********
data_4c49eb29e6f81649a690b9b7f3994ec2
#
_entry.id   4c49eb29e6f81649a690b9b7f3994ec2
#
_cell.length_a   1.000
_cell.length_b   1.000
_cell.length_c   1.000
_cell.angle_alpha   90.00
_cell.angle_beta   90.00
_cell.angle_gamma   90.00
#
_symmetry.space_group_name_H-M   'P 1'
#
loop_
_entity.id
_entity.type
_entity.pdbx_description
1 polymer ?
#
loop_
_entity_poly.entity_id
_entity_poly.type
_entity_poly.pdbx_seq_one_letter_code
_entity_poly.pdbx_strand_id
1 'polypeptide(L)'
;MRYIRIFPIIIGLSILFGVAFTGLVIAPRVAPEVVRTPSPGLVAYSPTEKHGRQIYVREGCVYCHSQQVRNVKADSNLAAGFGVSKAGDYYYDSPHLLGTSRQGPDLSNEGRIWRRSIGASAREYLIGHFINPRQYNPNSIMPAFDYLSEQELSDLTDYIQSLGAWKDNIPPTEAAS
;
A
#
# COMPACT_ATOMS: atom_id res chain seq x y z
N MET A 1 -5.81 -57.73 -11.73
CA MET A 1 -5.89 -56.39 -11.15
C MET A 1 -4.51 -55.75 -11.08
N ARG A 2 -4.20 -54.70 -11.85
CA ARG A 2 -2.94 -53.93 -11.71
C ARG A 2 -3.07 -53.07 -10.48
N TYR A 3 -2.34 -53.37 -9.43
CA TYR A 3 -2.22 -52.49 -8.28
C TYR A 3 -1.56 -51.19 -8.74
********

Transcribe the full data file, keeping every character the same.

data_4c49eb29e6f81649a690b9b7f3994ec2
#
_entry.id   4c49eb29e6f81649a690b9b7f3994ec2
#
_cell.length_a   1.000
_cell.length_b   1.000
_cell.length_c   1.000
_cell.angle_alpha   90.00
_cell.angle_beta   90.00
_cell.angle_gamma   90.00
#
_symmetry.space_group_name_H-M   'P 1'
#
loop_
_entity.id
_entity.type
_entity.pdbx_description
1 polymer ?
#
loop_
_entity_poly.entity_id
_entity_poly.type
_entity_poly.pdbx_seq_one_letter_code
_entity_poly.pdbx_strand_id
1 'polypeptide(L)'
;MRYIRIFPIIIGLSILFGVAFTGLVIAPRVAPEVVRTPSPGLVAYSPTEKHGRQIYVREGCVYCHSQQVRNVKADSNLAAGFGVSKAGDYYYDSPHLLGTSRQGPDLSNEGRIWRRSIGASAREYLIGHFINPRQYNPNSIMPAFDYLSEQELSDLTDYIQSLGAWKDNIPPTEAAS
;
A
#
# COMPACT_ATOMS: atom_id res chain seq x y z
N MET A 1 -5.81 -57.73 -11.73
CA MET A 1 -5.89 -56.39 -11.15
C MET A 1 -4.51 -55.75 -11.08
N ARG A 2 -4.20 -54.70 -11.85
CA ARG A 2 -2.94 -53.93 -11.71
C ARG A 2 -3.07 -53.07 -10.48
N TYR A 3 -2.34 -53.37 -9.43
CA TYR A 3 -2.22 -52.49 -8.28
C TYR A 3 -1.56 -51.19 -8.74